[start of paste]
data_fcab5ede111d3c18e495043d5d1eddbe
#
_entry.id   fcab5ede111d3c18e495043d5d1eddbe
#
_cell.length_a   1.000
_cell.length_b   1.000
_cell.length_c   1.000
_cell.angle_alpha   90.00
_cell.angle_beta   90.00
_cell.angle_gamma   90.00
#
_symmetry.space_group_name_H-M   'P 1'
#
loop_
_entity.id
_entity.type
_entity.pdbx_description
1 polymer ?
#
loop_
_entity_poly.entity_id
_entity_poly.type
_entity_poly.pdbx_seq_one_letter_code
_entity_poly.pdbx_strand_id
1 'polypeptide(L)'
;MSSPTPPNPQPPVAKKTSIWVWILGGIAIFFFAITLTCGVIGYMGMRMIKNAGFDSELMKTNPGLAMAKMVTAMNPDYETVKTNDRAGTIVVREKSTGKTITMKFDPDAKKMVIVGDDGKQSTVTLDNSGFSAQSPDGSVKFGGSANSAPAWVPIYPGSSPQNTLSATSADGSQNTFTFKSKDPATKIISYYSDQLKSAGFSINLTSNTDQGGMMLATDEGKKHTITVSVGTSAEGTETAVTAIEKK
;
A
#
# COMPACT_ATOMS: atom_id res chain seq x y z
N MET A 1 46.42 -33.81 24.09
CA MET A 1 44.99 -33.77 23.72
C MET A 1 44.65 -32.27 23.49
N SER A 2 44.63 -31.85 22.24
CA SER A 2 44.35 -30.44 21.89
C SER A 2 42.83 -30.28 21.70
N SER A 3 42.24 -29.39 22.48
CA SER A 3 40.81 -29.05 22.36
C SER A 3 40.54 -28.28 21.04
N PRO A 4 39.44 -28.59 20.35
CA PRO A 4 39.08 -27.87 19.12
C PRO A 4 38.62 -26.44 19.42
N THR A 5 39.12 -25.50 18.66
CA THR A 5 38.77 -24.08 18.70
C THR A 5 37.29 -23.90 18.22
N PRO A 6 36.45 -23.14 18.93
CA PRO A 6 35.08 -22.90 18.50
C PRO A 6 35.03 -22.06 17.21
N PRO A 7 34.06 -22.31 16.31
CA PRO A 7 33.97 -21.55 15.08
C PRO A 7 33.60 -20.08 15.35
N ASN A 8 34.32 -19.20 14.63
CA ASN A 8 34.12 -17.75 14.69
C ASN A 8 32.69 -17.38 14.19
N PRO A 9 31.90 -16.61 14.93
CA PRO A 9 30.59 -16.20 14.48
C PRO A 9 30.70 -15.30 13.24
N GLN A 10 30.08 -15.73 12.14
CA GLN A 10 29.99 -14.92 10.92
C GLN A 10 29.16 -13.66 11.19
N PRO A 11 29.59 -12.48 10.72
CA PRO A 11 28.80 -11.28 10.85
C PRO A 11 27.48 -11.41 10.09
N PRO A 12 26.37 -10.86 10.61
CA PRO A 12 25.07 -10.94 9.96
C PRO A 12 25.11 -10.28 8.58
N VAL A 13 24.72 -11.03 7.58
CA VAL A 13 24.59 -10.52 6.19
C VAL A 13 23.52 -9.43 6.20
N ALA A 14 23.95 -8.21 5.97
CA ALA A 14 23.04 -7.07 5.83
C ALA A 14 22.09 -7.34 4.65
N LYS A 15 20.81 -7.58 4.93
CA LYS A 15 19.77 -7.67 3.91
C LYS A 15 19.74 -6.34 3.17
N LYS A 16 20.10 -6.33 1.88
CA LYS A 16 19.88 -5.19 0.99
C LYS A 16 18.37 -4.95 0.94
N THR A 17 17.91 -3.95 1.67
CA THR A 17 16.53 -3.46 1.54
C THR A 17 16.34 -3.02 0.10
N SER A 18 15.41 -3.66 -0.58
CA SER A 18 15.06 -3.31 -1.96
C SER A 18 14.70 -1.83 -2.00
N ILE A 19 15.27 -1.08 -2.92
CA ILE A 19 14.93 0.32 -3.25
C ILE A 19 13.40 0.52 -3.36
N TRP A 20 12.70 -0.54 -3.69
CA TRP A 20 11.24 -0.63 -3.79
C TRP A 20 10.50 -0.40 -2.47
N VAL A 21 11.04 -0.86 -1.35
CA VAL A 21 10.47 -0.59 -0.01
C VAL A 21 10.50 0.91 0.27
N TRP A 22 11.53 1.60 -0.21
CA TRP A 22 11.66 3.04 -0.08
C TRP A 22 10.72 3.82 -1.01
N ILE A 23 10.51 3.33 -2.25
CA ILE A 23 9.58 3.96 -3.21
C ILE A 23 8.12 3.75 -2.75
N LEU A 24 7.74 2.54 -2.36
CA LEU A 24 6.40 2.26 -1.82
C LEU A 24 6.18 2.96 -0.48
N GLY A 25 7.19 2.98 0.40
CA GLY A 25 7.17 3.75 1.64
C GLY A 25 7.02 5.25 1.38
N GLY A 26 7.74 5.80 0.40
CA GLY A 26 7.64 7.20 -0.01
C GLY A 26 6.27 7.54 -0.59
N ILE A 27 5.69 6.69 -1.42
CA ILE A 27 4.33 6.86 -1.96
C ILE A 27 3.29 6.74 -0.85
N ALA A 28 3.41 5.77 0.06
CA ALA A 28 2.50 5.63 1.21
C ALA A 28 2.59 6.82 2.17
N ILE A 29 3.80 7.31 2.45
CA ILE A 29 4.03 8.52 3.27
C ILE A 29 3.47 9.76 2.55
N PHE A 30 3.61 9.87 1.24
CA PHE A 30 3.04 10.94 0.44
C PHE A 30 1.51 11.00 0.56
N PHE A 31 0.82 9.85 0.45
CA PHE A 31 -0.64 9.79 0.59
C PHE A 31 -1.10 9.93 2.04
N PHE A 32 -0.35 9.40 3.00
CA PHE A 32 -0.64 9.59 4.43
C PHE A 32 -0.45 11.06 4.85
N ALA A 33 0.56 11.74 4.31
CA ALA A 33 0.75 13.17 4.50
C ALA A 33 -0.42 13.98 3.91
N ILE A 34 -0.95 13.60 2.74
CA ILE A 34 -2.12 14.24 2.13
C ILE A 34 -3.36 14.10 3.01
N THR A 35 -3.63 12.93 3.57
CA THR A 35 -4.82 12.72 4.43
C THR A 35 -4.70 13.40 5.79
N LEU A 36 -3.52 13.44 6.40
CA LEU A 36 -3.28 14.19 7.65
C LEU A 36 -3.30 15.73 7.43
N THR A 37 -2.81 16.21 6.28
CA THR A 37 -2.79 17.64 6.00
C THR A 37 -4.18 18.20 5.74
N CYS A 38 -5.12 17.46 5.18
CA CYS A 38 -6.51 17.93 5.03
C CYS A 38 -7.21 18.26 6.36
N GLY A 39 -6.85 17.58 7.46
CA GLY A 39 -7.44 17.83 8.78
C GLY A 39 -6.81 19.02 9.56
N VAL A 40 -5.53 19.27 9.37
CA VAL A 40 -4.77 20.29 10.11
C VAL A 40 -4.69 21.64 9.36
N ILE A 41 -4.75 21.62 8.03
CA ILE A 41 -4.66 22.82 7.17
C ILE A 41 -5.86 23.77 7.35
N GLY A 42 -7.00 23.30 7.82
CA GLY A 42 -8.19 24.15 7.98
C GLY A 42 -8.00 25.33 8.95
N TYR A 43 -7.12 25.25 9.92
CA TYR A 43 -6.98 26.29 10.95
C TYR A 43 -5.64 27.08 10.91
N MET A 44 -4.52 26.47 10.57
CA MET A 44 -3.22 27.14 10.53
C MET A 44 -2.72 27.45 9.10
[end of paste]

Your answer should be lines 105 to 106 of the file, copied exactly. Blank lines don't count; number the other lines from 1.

C GLY A 25 7.02 5.25 1.38
N GLY A 26 7.74 5.80 0.40